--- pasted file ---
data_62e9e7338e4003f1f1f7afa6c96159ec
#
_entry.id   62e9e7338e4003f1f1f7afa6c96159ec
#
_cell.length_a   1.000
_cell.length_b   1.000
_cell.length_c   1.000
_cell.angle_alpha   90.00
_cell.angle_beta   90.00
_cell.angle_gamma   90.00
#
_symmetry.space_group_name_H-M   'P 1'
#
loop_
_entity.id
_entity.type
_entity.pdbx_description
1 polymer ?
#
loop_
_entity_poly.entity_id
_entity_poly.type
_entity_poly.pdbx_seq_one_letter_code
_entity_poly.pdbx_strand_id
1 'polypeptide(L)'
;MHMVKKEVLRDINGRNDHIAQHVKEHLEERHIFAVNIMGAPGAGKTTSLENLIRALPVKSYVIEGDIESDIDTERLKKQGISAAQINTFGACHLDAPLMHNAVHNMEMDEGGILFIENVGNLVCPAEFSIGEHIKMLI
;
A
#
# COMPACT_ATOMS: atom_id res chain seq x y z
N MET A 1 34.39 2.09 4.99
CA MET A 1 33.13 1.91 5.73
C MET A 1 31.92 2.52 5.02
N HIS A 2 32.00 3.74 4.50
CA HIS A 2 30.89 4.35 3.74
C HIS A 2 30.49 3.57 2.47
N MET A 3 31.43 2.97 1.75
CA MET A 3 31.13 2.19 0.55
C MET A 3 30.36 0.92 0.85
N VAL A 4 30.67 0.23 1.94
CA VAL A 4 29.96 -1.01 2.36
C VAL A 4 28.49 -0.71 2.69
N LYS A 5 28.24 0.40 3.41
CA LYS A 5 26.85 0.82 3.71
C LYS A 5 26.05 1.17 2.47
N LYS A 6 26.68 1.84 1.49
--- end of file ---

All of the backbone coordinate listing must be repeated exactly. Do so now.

data_62e9e7338e4003f1f1f7afa6c96159ec
#
_entry.id   62e9e7338e4003f1f1f7afa6c96159ec
#
_cell.length_a   1.000
_cell.length_b   1.000
_cell.length_c   1.000
_cell.angle_alpha   90.00
_cell.angle_beta   90.00
_cell.angle_gamma   90.00
#
_symmetry.space_group_name_H-M   'P 1'
#
loop_
_entity.id
_entity.type
_entity.pdbx_description
1 polymer ?
#
loop_
_entity_poly.entity_id
_entity_poly.type
_entity_poly.pdbx_seq_one_letter_code
_entity_poly.pdbx_strand_id
1 'polypeptide(L)'
;MHMVKKEVLRDINGRNDHIAQHVKEHLEERHIFAVNIMGAPGAGKTTSLENLIRALPVKSYVIEGDIESDIDTERLKKQGISAAQINTFGACHLDAPLMHNAVHNMEMDEGGILFIENVGNLVCPAEFSIGEHIKMLI
;
A
#
# COMPACT_ATOMS: atom_id res chain seq x y z
N MET A 1 34.39 2.09 4.99
CA MET A 1 33.13 1.91 5.73
C MET A 1 31.92 2.52 5.02
N HIS A 2 32.00 3.74 4.50
CA HIS A 2 30.89 4.35 3.74
C HIS A 2 30.49 3.57 2.47
N MET A 3 31.43 2.97 1.75
CA MET A 3 31.13 2.19 0.55
C MET A 3 30.36 0.92 0.85
N VAL A 4 30.67 0.23 1.94
CA VAL A 4 29.96 -1.01 2.36
C VAL A 4 28.49 -0.71 2.69
N LYS A 5 28.24 0.40 3.41
CA LYS A 5 26.85 0.82 3.71
C LYS A 5 26.05 1.17 2.47
N LYS A 6 26.68 1.84 1.49